Don't ask defensive coordinator Josh Hjorth why he's unable to relax for even a moment on game day. The answer can only be seen in the defense in which he takes the utmost pride.
It begins during the National Anthem, when the animated coach hops around in anticipation before sprinting down the sideline as the crowd erupts for the final verse. And it continues until the final tick of the game clock.
“This is something that’s built up over years,” Hjorth said. “We want to be known for our defense."
Dillon said early in the season that he wanted the Patriots to be considered elite, and they did that by "tightening the wrench."
A three-word motto that packed a punch worth a thousand.
At its core, the phrase meant that the Stevenson defense would improve every day -- "tighten" the wrench one click every day until the fastener can't be turned anymore -- behind meaningful repetitions in practice, additional film study and faith in the man standing next to him in the huddle.
There's plenty of places to start, but the middle is the surest bet.
A trio over undersized yet never out-worked senior linebackers, Itai Gerchikov (94 tackles, 6 sacks), Josh Junker (87 tackles, 4 TFL) and Ryan Mass (53 tackles, 2 interceptions) teamed up with Vravick (93 tackles, 4 forced fumbles) and two-way starter Jimmy Marchese (55 tackles, 6 TFL) to create an impeccably accountable group in which Hjorth gave his full trust.
This deep group of linebackers filled the holes created by a defensive line led by Dillon, the 6-foot-2 junior whose dominant play on the field was topped only by his heart-felt passion and enthusiasm that he passed on to the other 10 players on the field. Rory Koenig filled in for the talented yet injury-prone Patrick O'Connell, and Blake Drazner and Zach Kozub acted as vital stopgaps inside. Even cornerback Sam Oriatti, perhaps the most underrated defender on the squad, contributed in a big way all year long.
And Dillon's passion exploded in a four-week stretch in which the Patriots defense was as good as any team in the state.
In Week 6 Hjorth's group held a Warren offense, averaging 36.2 points at the time, to seven points.
In Week 7 the Lake Forest Scouts, averaging 35.6 points through six weeks, managed a pair of field goals as the Patriots moved to 5-2 with a 20-6 win.
And though the wrench was tightened heading into a Week 9 matchup with Lake Zurich, the amazing journey added another chapter with a conference title on the line.
McNamara coaches football for the student-athletes.
Though his X's-and-O's brain and incredible passion combine to make him a prime candidate to lead one of the best programs in Illinois, he admitted proudly multiple times during the season that he's at Stevenson to provide special moments and memories for the players who devote endless hours to the cause.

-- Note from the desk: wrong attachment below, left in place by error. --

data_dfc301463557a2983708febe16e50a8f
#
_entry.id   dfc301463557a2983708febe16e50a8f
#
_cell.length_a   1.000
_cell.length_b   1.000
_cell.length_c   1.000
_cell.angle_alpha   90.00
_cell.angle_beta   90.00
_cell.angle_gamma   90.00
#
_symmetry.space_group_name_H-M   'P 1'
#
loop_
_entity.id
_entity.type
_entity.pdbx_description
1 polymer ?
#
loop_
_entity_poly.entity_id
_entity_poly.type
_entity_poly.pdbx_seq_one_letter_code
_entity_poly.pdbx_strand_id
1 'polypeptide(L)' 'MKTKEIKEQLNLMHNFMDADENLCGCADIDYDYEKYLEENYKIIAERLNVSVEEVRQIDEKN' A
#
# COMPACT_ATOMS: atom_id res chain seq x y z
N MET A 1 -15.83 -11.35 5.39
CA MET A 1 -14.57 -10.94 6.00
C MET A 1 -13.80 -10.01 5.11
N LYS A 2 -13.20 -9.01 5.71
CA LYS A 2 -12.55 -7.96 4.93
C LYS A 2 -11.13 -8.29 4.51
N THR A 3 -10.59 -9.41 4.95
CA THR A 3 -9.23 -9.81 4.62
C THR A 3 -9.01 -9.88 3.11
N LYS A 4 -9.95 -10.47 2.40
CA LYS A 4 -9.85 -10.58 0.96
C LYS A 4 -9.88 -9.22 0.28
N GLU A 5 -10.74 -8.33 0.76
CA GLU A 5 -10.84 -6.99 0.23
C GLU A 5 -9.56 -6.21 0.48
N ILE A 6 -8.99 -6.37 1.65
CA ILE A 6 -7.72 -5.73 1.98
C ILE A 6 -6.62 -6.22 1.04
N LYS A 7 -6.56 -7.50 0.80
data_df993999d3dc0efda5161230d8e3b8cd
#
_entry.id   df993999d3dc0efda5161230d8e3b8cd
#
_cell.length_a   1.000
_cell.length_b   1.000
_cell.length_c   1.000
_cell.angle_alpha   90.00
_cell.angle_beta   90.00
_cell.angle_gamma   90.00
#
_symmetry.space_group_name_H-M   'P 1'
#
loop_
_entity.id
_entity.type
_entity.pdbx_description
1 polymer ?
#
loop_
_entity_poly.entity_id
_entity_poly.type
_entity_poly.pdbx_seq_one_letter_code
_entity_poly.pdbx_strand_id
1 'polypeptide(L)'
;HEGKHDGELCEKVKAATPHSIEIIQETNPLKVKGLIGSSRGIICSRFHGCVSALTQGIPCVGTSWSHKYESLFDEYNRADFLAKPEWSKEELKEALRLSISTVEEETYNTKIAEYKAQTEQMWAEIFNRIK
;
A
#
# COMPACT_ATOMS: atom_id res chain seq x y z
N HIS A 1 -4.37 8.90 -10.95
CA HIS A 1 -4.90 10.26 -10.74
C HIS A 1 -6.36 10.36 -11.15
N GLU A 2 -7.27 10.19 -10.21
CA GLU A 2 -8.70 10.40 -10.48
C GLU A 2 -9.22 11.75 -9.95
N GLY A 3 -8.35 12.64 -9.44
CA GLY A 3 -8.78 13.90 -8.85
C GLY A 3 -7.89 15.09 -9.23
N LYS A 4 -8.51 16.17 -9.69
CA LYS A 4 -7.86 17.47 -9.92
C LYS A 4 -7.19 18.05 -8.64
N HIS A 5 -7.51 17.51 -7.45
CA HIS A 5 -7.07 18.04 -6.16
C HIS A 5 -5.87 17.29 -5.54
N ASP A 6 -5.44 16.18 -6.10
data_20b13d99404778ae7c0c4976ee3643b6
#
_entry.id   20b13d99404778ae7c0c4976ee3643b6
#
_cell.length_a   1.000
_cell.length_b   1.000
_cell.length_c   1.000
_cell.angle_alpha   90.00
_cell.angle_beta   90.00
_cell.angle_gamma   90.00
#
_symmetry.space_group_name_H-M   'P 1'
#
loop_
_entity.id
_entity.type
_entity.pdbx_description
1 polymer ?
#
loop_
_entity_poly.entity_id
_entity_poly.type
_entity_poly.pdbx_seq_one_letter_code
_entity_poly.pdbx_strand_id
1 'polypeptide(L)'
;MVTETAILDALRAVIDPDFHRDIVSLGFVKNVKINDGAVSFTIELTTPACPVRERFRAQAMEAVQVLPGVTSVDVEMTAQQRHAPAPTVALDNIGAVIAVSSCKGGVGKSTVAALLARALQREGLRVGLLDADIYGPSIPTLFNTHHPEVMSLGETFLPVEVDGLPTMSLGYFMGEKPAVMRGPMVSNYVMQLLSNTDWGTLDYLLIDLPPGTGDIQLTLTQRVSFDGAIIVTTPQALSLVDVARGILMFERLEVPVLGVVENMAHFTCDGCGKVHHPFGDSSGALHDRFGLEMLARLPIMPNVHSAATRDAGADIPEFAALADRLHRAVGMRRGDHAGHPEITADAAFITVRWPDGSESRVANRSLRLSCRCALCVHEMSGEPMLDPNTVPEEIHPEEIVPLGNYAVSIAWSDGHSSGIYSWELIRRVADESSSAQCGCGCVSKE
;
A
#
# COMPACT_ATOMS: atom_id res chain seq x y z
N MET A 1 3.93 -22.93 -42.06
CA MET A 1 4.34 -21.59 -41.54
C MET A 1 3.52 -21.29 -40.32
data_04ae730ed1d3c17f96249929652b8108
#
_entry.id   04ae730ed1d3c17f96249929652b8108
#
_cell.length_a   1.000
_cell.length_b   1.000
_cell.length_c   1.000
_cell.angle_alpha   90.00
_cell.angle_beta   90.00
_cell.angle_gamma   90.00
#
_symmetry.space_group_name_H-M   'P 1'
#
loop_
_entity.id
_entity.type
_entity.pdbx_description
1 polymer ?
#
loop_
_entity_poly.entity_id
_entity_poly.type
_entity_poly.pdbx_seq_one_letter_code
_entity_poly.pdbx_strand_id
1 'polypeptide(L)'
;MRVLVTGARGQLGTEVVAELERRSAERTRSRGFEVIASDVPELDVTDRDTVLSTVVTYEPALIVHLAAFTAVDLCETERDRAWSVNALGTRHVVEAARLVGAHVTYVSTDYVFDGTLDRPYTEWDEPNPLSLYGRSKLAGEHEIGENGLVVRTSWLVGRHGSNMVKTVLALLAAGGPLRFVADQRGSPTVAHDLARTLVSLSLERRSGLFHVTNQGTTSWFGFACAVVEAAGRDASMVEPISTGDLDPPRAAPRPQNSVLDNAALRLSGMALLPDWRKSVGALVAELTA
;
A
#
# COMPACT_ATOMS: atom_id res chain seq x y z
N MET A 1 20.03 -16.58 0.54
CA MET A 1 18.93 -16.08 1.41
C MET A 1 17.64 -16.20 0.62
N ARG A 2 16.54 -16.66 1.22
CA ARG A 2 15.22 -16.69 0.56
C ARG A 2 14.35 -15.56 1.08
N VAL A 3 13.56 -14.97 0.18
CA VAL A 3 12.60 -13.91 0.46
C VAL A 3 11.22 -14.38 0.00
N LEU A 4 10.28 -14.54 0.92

And no moment was more special than the Patriots' 24-17 win over the Bears to earn the outright North Suburban Lake championship.
But it didn't come without adversity. Facing a 17-0 hole just 10 minutes into the game, a Kevin Pearson blocked punt flipped the script and got the Patriots on the board after Mass snatched the ball out of the air and ran untouched for a score. Bourbon, facing the state's best statistical defense, added another score before halftime and added the go-ahead score out of halftime behind the bulldozing tactics of Joseph, who came on late as Stevenson's go-to running back beside the dual-threat Bourbon.
A Marchese interception on the game's final play sealed the conference title and gave the Patriots one of the two goals they set out for during the summer.
“We put our goals up at the beginning of the season on the board, and the first one’s conference champs; the second one is state champs,” Bourbon said after the Lake Zurich win. “So we check one off the list and we’re on to the next one.”
Seven straight wins after an 0-2 start wasn't unheard of or even unexpected, given the talent on the roster and the work put in by the coaching staff. But it wouldn't have been possible without each player holding themselves accountable and realizing that the sum of those individual efforts could create a special team.
And though it won't show up on any box scores, the principle behind each player realizing their role was McNamara's tradition of "taking a moment for yourself." Before and after every game, McNamara asks his team to silently reflect on everything that has happened and everything that's going to happen, readying themselves for the immediate task at hand.
Another one of McNamara's favorite phrases also took center stage as the second season rolled around.